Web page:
Why Sisters Uncut support Black Lives Matter UK #shutdown
Friday, August 5, 2016
Sisters Uncut pledge our commitment and solidarity to Black Lives Matter UK and our black, queer siblings who are leading the movement on this side of the Atlantic.
Black Lives Matter is part of a long struggle by the black community against police and state brutality. Though it was founded in the US, the parallels with police and state violence in the UK cannot be ignored. We support Black Lives Matter UK in their movement against brutalisation of black people by the British state, including racist deportation, incarceration, and the murder of our loved ones. Black women and non-binary people who experience domestic violence are some of the worst affected by state violence, and Sisters Uncut see our fight for specialist domestic violence services, refuge provision and safe housing as intrinsically linked with the movement for black lives.
Sisters Uncut stands in solidarity with the Black Lives Matter movement because black people remain prisoners of a system that rewards violence and punishes poverty. A system that denies a sister a decent place to live and then guns down her children in the street for the crime of being black. That prevents her from seeking help when she is being abused because she knows that they won’t believe her because she is black. That if she does report her experience, the police are more likely to violently abuse her than protect her from harm. That her children are three times more likely to be excluded from school than their white counterparts. That mental health services don’t acknowledge the daily survival of racism as a form of trauma. The daily injustice of racist oppression in this country and the culture of patriarchal violence inflicted on black people by the state has an obvious connection with the power dynamics and intimate violence faced by women in their homes.
We stand with those marching under the Black Lives Matter movement because state violence is intrinsically connected to domestic violence. The insidious, patriarchal and racist practices of the state trickle down into our homes and our intimate relationships. Racist violence against women of colour is sanctioned and enacted by a state that violently imprisons and incarcerates people who have themselves been abused. People who are also the victims of an immigration system that traumatises, isolates and humiliates black sisters who have survived sexual violence, homophobic and transphobic abuse. We know that violence against black women and non-binary people is part of system of racist oppression that dehumanises black experiences and cultures – that tells our black sisters they are not worthy of the same support and protection as white sisters when they experience abuse .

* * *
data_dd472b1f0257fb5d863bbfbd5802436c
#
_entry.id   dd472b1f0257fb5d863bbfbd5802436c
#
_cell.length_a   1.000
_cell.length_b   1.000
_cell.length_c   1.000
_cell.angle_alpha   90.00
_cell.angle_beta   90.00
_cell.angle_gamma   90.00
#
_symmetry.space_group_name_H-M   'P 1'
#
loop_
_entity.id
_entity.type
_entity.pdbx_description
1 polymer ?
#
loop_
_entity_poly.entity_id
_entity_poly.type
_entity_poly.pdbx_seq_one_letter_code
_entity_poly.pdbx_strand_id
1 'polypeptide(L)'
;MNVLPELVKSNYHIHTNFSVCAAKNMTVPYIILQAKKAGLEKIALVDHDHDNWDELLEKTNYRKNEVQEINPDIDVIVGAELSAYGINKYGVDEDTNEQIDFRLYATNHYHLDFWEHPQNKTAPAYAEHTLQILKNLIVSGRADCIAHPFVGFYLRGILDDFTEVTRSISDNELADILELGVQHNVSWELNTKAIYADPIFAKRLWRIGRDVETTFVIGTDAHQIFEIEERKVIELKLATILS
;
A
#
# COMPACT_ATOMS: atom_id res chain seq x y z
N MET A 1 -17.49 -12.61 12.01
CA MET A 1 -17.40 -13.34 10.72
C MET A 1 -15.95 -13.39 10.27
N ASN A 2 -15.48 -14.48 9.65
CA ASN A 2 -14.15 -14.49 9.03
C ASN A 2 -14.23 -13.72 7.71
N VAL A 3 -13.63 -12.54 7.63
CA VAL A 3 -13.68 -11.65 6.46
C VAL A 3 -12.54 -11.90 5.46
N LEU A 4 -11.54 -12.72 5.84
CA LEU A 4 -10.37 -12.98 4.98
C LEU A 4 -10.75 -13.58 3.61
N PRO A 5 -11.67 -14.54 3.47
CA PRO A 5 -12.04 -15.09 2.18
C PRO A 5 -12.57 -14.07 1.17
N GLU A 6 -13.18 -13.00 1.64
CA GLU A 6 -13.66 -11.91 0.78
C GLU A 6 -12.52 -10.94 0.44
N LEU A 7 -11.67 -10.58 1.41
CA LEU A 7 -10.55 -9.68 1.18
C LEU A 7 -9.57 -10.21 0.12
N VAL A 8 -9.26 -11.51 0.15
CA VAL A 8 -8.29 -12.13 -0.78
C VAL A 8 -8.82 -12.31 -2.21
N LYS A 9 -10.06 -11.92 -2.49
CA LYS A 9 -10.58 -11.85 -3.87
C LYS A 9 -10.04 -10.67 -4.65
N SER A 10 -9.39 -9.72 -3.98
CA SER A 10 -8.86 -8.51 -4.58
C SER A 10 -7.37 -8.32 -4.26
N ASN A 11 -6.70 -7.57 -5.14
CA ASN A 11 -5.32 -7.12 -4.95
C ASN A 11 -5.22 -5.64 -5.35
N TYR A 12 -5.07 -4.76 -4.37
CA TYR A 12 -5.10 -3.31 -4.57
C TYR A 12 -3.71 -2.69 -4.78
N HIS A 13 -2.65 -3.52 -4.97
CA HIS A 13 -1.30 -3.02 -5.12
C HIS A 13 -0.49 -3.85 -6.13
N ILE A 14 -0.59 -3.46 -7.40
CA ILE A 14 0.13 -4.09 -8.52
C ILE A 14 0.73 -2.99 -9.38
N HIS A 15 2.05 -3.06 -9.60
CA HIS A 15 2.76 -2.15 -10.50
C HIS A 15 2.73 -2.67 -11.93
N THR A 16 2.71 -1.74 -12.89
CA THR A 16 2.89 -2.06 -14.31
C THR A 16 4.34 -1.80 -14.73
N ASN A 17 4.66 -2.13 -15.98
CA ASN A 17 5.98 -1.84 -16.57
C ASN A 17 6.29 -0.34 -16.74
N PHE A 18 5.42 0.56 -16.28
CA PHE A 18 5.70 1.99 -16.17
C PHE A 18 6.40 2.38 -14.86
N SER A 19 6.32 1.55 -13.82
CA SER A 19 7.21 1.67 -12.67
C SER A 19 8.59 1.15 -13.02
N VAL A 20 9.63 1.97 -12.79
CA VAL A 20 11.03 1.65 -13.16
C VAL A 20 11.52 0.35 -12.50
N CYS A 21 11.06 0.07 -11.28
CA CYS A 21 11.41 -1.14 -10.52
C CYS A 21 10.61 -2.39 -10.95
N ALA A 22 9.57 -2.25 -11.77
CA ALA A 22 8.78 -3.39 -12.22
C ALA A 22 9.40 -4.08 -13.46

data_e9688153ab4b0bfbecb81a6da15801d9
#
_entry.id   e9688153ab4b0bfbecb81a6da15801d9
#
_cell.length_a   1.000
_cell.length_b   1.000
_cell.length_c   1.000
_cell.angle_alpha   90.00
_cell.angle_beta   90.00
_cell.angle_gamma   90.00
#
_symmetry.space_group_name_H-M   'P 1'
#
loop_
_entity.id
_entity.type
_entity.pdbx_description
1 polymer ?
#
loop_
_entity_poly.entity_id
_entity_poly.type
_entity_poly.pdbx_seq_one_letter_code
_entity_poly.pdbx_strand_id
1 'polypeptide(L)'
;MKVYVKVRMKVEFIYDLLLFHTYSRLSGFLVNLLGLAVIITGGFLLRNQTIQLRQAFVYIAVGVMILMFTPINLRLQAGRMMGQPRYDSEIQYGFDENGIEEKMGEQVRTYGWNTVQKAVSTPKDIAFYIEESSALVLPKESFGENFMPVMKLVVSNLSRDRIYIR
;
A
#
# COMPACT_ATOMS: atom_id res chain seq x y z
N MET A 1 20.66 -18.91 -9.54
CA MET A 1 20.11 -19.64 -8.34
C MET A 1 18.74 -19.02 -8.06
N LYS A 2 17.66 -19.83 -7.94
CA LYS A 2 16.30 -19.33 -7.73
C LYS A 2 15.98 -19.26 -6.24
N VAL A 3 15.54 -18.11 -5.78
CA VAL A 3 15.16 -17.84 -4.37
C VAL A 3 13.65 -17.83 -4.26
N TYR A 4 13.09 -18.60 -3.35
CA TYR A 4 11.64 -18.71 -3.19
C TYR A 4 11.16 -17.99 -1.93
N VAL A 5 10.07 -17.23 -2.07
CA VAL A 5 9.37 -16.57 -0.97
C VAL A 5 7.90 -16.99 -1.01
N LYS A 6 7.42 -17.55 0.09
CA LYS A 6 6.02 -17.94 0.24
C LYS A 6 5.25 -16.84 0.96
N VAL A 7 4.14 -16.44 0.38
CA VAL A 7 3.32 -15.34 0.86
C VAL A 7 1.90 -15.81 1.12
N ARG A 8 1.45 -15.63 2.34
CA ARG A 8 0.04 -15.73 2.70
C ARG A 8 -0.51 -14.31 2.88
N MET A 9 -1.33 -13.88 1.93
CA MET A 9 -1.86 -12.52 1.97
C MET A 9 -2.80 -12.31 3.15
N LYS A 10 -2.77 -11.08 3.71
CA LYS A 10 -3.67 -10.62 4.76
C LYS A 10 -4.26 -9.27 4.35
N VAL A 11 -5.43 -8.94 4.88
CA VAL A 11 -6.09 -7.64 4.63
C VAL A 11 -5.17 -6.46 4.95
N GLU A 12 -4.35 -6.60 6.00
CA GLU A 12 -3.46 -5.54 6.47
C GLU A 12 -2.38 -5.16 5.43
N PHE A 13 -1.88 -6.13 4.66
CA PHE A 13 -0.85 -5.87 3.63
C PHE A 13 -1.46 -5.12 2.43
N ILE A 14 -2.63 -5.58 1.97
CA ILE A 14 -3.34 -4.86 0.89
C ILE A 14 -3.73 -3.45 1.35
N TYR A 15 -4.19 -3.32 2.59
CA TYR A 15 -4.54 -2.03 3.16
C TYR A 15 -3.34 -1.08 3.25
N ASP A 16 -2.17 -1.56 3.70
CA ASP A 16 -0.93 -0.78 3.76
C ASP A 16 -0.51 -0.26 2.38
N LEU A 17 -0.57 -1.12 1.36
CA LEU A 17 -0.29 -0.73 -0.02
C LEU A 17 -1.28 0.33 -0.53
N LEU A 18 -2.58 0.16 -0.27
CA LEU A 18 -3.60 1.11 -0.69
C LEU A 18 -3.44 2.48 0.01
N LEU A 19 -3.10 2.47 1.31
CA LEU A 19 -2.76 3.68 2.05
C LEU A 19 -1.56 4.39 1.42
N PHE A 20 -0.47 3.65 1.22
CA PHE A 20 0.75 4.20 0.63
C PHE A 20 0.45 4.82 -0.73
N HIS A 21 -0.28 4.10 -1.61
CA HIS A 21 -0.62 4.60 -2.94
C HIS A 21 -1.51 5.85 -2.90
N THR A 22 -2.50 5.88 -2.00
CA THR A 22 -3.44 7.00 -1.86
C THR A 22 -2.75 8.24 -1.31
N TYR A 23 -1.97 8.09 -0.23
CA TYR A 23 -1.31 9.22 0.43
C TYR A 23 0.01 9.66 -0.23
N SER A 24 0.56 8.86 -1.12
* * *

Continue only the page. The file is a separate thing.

Austerity makes the effects of racism – and the vicious rhetoric surrounding cuts to welfare, housing and support – even more acute. Specialist support services for sisters of colour have been decimated, resulting in 66% of women who need help being turned away. Meanwhile local councils in London like Southwark and Hackney leaving thousands of council homes empty or at risk of being demolished. Access to safe housing is now subject to immigration controls and tightening eligibility criteria. Our Prime Minister Theresa May refused to release information about abuse being perpetrated by guards at women’s detention centre Yarl’s Wood, whilst at the same time pledging to end violence against women and girls. She is also responsible for callous response of the UK in dealing with the migrant crisis and failing to act to prevent the deaths of 3034 refugees fleeing violence abroad. Make no mistake, this is a crisis.
If you need more proof, look at the death of Sarah Reed in January this year. A 32 year black woman who died in Holloway prison after years of institutional abuse, police brutality and inhumanity in the mental health system. Look at Joy Gardner, bound and strangled to death in her home by police in 1993. Or our brother, Sean Rigg who was killed in 2008 by police who held him face down on the floor of a police cell for 8 minutes instead of getting him the mental health support he needed. Not one police officer has ever faced charges for any of these murders, or for any of 1563 deaths in police custody since 1990. This is a crisis.
2014 figures state that only 1% of 7,963 complaints of racism by Police have been upheld over an 8 year period. This lack of accountability, and blatant abuse of power by the criminal justice is evidence of how the state normalises violence against black people. We stand against the racist police brutality enacted against black people in the UK and abroad and we stand in solidarity with United Friends and Families Campaign who have been fighting for justice for the deaths of their loved ones since 1997 and whose work inspires Sisters Uncut and @blmuk.
The effects of this racism against our black siblings is felt every single day and it cannot be ignored. Sisters Uncut stands in solidarity with Black Lives Matter because we are fighting the same enemy: racist state violence and police brutality – symptoms of state power that disproportionately affect black women. Safety is a right and not a privilege. We need to stand together and say loud and clear that around the world, black lives matter.
Make sure you get to the Black Lives Matter UK rallies happening nationwide tonight;
London – 6.30pm – Altab Ali Park
Nottingham – 6pm – St Peters Gate
Manchester – 6pm – Alexandra Park